From a veteran water polo coach to a Singaporean data scientist, the passengers aboard the ill-fated Conception dive boat were linked by their love for the water.

Here are some of the victims who have been identified so far.

Veteran water polo coach: Before Justin Dignam, 58, founded a payroll company he coached water polo at universities.

Dignam was a veteran water polo player who played at University of Richmond before coaching a team at Iona College.

Tennessee doctor: Ted Strom, 62, was a staff physician at the Memphis Veterans Affairs Medical Center.

He was also an associate professor at the University of Tennessee Health Science Center, and taught hematopathology and transfusion medicine to medical students and residents, according to his profile on LinkedIn.

Connecticut couple: Sanjeeri Deopujari, a dentist, and Kaustubh Nirmal, a strategic business technologist, lived in Stamford, Conn.

Celebrating a teen’s birthday: Apple engineer Steve Salika, 55, and his wife, Diana Adamic, 60, went on the trip with their daughter Tia Salika to celebrate the teen’s 17th birthday.

Apple colleague Dan Garcia, 46, joined them with his girlfriend Yulia Krashennaya, 40.

Krashennaya was a product manager at Spiralinks where she did contracting work for Cisco Global Event Marketing, Richard Stehn, a company spokesperson told The Mercury News.

Tia Salika brought along her 16-year-old friend Berenice Felipe.

‘Water princess’: Vaidehi Williams lived in Northern California and was passionate about water conservation.

She worked for the Soquel Creek Water District and was raising her two children with her husband, Sarma Williams, according to a GoFundMe page set up to assist the family.

“She brought joy to work every day and was a dear friend to all of us,” the district said. “She will forever be our ‘Water Princess.’”

A family who shared a love of diving: The Quitasol sisters were celebrating their father’s birthday by going on another adventure with him and his wife, Fernisa Sison, family members said. The family had been scuba diving together for at least a decade.

A free spirit: Allie Kurtz, 26, was the sole crewmember who died aboard the Conception.

She previously worked in the movie industry. But she left a job and life in Santa Monica earlier this year to move to Santa Barbara and follow her dream of working on a boat, family members said.

A state environmental scientist and her photographer husband: Adrian Dahood-Fritz, 40, and her 40-year-old husband, professional photographer Andrew Fritz, had just moved to California from Texas for Dahood-Fritz’s new job as a senior environmental scientist for California’s Ocean Protection Council under the California Natural Resources Agency.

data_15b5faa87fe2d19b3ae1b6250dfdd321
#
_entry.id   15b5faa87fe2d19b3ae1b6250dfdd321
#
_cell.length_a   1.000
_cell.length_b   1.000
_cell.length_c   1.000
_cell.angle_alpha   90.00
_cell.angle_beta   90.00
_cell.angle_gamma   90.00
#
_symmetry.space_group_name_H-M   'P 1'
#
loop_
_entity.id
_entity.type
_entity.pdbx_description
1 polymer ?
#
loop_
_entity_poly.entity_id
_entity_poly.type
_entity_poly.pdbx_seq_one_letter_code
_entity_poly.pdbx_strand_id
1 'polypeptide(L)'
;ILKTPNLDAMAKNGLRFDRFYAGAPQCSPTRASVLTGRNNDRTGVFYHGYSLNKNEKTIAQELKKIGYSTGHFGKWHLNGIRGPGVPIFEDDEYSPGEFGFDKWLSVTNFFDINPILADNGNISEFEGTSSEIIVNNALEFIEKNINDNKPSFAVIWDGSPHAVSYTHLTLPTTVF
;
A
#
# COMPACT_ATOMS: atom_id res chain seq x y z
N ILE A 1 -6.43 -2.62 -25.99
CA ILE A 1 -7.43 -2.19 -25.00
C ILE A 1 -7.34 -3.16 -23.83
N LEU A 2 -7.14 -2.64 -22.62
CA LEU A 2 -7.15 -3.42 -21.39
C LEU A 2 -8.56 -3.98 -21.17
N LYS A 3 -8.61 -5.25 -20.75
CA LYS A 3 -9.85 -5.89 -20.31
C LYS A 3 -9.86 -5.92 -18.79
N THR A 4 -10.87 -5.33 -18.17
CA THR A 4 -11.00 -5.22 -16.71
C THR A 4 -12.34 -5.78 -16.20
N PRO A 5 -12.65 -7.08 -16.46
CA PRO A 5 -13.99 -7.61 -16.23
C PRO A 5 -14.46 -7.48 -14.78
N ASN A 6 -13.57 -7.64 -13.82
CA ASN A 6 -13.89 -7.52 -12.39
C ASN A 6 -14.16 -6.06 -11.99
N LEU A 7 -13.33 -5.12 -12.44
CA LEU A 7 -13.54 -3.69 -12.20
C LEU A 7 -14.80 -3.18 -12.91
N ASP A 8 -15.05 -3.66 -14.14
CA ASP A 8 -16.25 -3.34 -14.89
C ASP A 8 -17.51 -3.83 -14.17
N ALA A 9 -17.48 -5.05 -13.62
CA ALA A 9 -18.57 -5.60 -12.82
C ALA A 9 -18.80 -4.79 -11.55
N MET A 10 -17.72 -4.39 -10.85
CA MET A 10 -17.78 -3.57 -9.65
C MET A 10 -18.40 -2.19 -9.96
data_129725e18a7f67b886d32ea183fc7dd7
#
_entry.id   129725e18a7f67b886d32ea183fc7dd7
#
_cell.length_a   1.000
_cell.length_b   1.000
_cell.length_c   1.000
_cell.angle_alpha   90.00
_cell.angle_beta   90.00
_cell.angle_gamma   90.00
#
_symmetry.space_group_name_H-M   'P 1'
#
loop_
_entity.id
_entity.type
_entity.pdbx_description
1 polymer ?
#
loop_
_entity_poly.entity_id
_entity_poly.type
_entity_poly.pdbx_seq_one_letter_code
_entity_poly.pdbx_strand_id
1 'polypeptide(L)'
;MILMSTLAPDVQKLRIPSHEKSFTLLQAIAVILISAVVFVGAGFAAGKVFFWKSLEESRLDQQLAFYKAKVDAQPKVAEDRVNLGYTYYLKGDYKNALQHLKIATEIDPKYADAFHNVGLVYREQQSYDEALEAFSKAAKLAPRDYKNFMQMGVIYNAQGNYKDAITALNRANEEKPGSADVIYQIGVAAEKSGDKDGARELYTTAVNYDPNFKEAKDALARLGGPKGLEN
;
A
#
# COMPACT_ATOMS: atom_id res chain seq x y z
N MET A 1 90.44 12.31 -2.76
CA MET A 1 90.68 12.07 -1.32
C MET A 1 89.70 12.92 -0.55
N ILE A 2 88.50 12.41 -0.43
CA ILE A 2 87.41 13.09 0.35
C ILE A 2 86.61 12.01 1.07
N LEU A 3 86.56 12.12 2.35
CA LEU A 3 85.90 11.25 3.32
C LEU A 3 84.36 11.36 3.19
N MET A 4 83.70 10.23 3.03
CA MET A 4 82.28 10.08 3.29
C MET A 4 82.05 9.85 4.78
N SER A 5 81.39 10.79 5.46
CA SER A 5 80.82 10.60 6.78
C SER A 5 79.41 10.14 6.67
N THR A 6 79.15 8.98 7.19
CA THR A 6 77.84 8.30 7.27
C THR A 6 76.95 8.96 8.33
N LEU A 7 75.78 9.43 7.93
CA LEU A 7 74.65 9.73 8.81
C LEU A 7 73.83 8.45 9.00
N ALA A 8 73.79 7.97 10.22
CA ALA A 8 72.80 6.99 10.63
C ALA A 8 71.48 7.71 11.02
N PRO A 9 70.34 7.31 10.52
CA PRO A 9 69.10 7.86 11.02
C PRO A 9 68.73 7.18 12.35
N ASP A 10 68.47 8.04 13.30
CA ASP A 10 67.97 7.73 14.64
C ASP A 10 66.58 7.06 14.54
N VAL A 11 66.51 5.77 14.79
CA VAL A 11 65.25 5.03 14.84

Singaporean citizens: Wei Tan, a 26-year-old from Goleta, Calif., was among those identified Friday by authorities.

Tan, who was from Singapore, studied chemical engineering at University of Michigan and industrial engineering and operations research at University of California, Berkeley.

Maribel Leonio, executive officer at Singapore’s consulate in San Francisco, said another Singaporean citizen, Sunil Singh Sandhu, was also on the list of passengers.

Engineering friends: Carrie McLaughlin and Kristian Takvam had successful careers at the education platform Brilliant in San Francisco.

McLaughlin, 35, was a senior software engineer, and Takvam was Brilliant’s vice president of engineering.

‘They went to heaven doing something together that they both loved’: Neal Baltz and Patricia Beitzinger loved the outdoors and adventure, according to Baltz’s family.

The couple, who lived in in Ahwatukee Foothills in southern Phoenix, traveled the world together, taking scuba diving trips in Micronesia and the Caribbean, among other places.

“They went to heaven doing something together that they both loved,” Neal’s father, John Baltz, told ABC affiliate KNXV-TV in Phoenix.

A marine biologist on a mission: Marine biologist Kristy Finstad joked that her blood was salty in a post on her scuba diving company’s website.

The 41-year-old Finstad first swam in the national park as a toddler under her father’s arm, according to the company’s website.

Finstad studied damselfish and corals in the Tahitian Islands, dove for black pearls in the French Polynesian Tuamotus Islands and counted salmonids for the city of Santa Cruz, where she lived. She also did research for the Australian Institute of Marine Science and wrote a restoration guidebook for the California Coastal Commission.

“My mission is to inspire appreciation for our underwater world,” she wrote on her company’s website.

Father-daughter scientists: Raymond “Scott” Chan, 59, and his 26-year-old daughter, Kendra Chan, shared a love of science and diving.

The two, who both lived in Los Altos, took at least two boat trips to the Channel Islands each year, according to their family.

Raymond Chan, who went by his first name Scott, gave up a 20-year career in Silicon Valley to teach.

He was well liked at American High School in Fremont, where he taught Advanced Placement physics classes for the past three years, according to the school district.

Kendra Chan was a wildlife biologist for the US Fish and Wildlife Service in Ventura.

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